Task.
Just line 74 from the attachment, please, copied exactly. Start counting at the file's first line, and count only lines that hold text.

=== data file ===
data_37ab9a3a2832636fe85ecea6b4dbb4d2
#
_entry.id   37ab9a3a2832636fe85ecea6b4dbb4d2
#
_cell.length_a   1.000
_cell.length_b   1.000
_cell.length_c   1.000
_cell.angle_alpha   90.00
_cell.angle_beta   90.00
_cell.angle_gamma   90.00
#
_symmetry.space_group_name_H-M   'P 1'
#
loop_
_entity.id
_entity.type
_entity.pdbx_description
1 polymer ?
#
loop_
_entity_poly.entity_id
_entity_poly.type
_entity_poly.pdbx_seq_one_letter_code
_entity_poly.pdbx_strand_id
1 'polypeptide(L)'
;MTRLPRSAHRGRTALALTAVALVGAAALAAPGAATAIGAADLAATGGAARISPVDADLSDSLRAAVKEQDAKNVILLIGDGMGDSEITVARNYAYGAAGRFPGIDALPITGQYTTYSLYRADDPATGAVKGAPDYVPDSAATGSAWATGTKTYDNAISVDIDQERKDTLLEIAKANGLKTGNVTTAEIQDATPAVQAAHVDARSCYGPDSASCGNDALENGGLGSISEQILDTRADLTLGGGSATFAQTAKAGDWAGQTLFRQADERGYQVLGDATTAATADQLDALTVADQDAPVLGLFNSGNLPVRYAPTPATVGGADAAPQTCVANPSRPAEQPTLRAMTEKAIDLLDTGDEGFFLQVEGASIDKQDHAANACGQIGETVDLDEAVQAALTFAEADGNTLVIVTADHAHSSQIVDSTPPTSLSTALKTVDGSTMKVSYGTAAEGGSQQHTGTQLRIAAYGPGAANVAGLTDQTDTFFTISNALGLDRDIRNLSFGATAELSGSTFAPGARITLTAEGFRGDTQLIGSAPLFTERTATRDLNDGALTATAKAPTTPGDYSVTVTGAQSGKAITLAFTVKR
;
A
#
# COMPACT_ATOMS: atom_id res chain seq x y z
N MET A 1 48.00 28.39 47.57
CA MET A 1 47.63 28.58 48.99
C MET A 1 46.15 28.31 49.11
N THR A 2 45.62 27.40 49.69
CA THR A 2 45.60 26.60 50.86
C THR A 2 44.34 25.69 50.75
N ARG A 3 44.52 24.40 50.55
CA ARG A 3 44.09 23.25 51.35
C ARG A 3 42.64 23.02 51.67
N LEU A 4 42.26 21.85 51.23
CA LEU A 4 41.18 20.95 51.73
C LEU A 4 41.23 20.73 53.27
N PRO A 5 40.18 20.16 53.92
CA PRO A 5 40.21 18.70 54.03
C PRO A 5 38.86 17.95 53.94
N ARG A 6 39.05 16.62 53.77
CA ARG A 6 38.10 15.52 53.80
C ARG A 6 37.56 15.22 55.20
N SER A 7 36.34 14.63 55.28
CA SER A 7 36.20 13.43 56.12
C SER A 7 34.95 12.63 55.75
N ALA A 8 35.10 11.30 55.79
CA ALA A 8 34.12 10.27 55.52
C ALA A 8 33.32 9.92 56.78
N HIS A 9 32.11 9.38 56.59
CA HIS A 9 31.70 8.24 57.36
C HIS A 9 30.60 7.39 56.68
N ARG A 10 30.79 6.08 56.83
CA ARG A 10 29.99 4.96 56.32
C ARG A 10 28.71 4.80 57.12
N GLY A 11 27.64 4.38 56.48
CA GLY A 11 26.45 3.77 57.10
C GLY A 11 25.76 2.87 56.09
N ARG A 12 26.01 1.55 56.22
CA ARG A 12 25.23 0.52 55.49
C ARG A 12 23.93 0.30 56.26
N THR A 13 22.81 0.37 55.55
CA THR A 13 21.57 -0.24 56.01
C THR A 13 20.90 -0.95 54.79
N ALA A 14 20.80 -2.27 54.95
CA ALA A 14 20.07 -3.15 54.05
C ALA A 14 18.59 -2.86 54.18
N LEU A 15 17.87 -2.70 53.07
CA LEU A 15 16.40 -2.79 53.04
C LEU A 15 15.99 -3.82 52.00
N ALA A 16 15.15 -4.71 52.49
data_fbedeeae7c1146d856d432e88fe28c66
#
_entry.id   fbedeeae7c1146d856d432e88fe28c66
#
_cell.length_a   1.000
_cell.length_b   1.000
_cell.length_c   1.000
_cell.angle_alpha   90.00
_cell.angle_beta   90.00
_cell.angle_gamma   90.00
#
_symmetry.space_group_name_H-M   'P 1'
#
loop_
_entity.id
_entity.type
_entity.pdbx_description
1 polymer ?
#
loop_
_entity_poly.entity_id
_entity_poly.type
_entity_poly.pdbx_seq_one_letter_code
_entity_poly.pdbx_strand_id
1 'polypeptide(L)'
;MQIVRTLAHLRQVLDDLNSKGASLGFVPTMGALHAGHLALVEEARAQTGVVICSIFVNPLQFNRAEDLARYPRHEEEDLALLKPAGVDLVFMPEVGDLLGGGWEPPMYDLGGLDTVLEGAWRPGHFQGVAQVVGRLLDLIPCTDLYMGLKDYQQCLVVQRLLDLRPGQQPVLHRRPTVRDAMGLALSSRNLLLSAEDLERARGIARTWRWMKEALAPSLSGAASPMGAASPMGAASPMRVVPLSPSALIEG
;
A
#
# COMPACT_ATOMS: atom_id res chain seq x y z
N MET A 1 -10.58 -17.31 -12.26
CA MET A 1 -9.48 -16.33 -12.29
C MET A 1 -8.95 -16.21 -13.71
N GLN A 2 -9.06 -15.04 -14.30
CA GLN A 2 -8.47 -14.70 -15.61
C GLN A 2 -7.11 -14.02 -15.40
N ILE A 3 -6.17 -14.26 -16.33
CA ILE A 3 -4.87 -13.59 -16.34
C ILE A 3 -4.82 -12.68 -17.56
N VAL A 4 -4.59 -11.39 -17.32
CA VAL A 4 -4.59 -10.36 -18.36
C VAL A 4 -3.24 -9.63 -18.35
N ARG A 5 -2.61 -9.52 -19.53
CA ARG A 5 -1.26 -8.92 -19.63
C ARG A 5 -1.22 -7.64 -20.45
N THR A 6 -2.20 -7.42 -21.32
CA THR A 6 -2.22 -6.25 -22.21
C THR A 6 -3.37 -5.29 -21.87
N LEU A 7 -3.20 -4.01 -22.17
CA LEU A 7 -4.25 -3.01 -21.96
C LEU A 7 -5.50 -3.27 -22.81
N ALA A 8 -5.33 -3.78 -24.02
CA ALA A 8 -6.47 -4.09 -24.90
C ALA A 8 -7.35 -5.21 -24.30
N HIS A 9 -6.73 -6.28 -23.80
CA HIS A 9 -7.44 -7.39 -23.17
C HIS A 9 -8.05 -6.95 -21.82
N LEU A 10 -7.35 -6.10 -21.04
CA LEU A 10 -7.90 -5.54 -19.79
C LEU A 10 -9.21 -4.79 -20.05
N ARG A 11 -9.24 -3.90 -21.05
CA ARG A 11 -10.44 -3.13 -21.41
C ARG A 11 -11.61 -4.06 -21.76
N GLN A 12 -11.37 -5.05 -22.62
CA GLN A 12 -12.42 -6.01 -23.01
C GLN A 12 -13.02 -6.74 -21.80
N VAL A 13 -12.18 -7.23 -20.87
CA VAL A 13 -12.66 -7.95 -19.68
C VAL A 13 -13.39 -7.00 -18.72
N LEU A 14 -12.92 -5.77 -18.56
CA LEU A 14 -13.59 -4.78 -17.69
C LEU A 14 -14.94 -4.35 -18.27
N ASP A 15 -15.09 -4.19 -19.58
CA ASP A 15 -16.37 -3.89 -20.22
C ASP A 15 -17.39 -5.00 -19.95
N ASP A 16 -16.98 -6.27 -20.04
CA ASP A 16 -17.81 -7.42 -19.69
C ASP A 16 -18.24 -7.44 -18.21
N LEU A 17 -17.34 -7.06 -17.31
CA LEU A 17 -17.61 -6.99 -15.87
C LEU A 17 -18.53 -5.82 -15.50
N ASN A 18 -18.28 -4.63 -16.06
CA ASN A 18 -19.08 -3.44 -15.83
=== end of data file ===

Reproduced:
CA LEU A 15 16.40 -2.79 53.04